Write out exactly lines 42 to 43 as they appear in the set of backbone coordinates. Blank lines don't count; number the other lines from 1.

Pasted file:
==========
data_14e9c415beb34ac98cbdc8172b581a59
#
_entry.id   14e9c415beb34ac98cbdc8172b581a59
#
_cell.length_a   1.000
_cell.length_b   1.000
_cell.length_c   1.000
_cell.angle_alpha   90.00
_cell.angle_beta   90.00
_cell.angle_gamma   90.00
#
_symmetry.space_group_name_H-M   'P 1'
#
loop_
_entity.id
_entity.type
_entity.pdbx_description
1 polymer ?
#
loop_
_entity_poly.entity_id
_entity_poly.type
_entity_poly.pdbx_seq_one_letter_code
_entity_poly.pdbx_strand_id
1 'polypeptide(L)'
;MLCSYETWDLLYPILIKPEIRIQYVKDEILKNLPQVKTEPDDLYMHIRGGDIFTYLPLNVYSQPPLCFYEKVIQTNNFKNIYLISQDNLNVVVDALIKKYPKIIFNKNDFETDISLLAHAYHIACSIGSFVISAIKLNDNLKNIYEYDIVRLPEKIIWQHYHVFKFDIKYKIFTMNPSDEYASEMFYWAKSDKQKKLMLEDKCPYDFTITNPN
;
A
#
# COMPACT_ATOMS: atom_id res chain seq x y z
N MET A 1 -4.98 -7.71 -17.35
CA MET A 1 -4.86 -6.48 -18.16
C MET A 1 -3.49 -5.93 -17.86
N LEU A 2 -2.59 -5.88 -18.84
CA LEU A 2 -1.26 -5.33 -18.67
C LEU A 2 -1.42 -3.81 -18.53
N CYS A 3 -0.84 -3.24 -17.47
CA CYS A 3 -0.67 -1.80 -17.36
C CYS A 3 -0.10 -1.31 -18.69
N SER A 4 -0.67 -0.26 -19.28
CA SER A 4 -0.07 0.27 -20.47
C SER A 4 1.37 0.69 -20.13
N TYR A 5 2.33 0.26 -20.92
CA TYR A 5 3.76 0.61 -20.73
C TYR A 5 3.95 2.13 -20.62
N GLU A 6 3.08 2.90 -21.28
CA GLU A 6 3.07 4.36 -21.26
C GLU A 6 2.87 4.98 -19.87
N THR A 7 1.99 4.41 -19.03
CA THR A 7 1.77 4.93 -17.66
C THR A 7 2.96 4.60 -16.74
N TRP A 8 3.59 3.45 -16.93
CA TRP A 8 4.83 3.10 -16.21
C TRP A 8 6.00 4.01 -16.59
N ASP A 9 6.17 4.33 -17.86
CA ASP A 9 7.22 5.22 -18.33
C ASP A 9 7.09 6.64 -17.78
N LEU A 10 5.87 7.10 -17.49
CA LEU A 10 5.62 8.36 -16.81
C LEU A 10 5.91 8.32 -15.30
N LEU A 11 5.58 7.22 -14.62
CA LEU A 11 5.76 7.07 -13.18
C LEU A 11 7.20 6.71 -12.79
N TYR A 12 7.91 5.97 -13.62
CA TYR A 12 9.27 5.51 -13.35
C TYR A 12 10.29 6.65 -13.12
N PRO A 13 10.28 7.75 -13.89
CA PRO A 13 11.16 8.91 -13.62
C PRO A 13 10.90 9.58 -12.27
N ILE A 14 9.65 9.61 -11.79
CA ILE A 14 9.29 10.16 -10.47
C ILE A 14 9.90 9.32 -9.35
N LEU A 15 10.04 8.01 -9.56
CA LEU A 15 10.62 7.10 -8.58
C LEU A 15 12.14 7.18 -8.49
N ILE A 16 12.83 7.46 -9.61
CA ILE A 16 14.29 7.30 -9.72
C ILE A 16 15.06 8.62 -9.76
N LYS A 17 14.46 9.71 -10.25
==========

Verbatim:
C SER A 4 1.37 0.69 -20.13
N TYR A 5 2.33 0.26 -20.92